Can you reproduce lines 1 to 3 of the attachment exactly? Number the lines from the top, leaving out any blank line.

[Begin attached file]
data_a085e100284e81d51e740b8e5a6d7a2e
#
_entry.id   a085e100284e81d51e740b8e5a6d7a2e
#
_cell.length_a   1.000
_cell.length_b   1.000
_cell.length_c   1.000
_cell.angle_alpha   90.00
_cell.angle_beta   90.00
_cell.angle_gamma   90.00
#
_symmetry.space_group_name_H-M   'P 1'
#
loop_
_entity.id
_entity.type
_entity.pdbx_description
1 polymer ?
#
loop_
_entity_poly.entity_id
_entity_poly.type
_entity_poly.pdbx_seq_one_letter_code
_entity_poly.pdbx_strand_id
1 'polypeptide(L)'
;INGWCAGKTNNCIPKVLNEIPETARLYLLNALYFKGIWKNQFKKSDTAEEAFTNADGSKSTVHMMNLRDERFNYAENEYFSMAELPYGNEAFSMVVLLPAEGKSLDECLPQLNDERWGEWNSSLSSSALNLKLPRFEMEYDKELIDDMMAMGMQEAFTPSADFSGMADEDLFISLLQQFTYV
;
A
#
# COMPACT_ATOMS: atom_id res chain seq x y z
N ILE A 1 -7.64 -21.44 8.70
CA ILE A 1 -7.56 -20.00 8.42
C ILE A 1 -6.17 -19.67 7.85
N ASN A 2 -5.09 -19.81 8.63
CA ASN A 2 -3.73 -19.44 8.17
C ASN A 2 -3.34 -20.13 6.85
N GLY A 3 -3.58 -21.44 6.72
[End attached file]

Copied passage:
data_a085e100284e81d51e740b8e5a6d7a2e
#
_entry.id   a085e100284e81d51e740b8e5a6d7a2e